As underprivileged teens go, Aaron's got it pretty good. His mother has a steady job, often earning a bonus as employee of the month. She's didn't graduate from high school herself but is determined to do what she can to make sure her son does. She's enlisted the support of my family and another and calls on us to help her navigate the system. And what a system it is.
Last year Evanston Township High School eliminated a separate honors track for the highest achieving freshmen and required all freshman to take the same humanities class, with an opportunity for all students to earn honors credit. That is, all students achieving at or above the 40th percentile. The students who struggle the most with reading and writing were in a separate track "with support". While upper middle class parents wrung their hands over whether or not their children would be sufficiently challenged in a mixed honors class, I discovered the other ETHS.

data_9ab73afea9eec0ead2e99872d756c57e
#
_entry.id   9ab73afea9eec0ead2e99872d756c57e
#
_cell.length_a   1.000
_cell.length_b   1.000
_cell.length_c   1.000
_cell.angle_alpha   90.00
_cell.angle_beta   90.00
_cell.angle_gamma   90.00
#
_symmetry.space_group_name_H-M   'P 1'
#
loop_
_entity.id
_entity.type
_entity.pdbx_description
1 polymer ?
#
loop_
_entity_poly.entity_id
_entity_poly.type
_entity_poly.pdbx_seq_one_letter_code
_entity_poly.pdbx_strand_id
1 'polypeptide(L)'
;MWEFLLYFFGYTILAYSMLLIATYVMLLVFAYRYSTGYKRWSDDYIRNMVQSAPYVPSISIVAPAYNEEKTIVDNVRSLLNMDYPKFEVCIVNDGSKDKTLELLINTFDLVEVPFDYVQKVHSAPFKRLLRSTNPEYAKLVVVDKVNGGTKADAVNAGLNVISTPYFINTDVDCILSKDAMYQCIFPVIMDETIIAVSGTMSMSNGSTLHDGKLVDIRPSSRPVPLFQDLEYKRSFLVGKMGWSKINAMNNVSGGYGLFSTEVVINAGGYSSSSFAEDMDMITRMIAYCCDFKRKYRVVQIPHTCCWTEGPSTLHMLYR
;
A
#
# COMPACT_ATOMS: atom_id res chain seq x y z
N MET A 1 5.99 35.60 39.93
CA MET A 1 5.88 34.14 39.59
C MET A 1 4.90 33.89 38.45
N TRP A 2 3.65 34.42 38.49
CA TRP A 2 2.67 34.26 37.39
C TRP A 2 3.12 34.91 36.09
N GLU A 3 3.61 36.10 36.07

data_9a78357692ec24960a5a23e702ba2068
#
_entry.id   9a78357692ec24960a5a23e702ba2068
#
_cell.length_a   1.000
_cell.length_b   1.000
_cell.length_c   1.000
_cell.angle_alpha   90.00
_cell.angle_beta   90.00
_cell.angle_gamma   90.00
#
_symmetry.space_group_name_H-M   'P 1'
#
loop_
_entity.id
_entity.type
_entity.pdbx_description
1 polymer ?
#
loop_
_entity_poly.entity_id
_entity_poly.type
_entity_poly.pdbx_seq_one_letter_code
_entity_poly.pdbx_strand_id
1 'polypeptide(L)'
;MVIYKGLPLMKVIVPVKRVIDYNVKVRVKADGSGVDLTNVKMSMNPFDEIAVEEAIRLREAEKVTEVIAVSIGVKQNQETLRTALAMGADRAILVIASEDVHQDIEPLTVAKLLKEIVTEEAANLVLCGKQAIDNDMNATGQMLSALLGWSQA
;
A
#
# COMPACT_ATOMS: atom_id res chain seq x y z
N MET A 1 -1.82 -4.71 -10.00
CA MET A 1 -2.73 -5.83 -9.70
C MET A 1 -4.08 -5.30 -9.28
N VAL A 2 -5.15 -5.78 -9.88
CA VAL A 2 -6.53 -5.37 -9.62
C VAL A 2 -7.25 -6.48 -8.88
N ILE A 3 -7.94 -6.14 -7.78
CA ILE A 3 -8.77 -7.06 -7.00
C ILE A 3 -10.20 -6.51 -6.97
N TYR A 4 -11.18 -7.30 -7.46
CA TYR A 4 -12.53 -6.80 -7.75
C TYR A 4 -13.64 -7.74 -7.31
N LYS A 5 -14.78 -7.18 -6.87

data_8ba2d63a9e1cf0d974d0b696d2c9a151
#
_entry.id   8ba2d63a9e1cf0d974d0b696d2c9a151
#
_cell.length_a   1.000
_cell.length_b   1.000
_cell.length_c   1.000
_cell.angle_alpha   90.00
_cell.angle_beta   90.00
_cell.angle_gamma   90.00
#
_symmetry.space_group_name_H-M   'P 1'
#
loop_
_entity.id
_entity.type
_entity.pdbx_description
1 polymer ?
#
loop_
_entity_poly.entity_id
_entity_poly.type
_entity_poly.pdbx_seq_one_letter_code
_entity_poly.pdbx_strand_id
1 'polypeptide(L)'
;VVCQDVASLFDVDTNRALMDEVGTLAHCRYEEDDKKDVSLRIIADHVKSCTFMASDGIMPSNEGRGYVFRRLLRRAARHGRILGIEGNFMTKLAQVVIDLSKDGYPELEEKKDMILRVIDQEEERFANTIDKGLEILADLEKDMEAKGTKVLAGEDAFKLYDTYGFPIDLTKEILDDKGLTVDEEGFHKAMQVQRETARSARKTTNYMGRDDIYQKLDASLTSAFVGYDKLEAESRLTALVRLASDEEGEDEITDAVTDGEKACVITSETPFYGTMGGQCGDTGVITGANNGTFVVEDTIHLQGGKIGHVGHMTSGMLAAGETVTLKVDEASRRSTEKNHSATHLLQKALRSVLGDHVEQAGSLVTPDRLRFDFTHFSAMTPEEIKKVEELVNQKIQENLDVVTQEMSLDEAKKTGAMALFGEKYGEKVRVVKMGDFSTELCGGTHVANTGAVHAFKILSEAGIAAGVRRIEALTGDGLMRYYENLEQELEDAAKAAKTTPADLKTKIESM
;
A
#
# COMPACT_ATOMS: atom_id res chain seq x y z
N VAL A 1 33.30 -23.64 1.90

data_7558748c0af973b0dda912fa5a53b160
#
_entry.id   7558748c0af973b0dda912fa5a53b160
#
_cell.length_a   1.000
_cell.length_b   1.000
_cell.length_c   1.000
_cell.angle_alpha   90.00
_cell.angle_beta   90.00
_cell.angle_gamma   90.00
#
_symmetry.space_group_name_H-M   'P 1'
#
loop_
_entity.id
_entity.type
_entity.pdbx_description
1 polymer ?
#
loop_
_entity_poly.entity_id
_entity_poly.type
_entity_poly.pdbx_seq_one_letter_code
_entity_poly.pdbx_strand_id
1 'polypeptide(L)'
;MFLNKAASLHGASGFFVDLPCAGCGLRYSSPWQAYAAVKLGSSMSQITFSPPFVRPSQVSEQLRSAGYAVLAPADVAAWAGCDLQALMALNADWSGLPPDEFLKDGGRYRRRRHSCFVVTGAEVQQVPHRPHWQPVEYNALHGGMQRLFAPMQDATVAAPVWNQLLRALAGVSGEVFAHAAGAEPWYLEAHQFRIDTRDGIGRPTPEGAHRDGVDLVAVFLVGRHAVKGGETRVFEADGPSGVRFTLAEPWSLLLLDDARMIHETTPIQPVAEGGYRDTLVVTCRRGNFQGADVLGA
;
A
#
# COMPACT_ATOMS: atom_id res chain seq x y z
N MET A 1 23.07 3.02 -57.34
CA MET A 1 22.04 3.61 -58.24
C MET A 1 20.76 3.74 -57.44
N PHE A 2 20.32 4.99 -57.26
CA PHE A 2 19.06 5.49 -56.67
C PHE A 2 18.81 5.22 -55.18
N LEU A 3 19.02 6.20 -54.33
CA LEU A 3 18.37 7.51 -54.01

Aaron's entire schedule was built around "support" and yet it didn't take me long to learn how weak those supports really are. In October I attended parent teacher conferences and spoke with his teachers, each of whom clearly knew Aaron and cared about his progress. The problem is, there's no coordination between the teachers of different subjects. Although they knew how he was doing in their own classroom, the reading teacher who was considering recommending he pass out of reading didn't know that he was failing English - because he wasn't reading.
I was learning that a parent or guardian has to ask the right questions to get the information that the teachers hesitate to volunteer: Can Aaron read?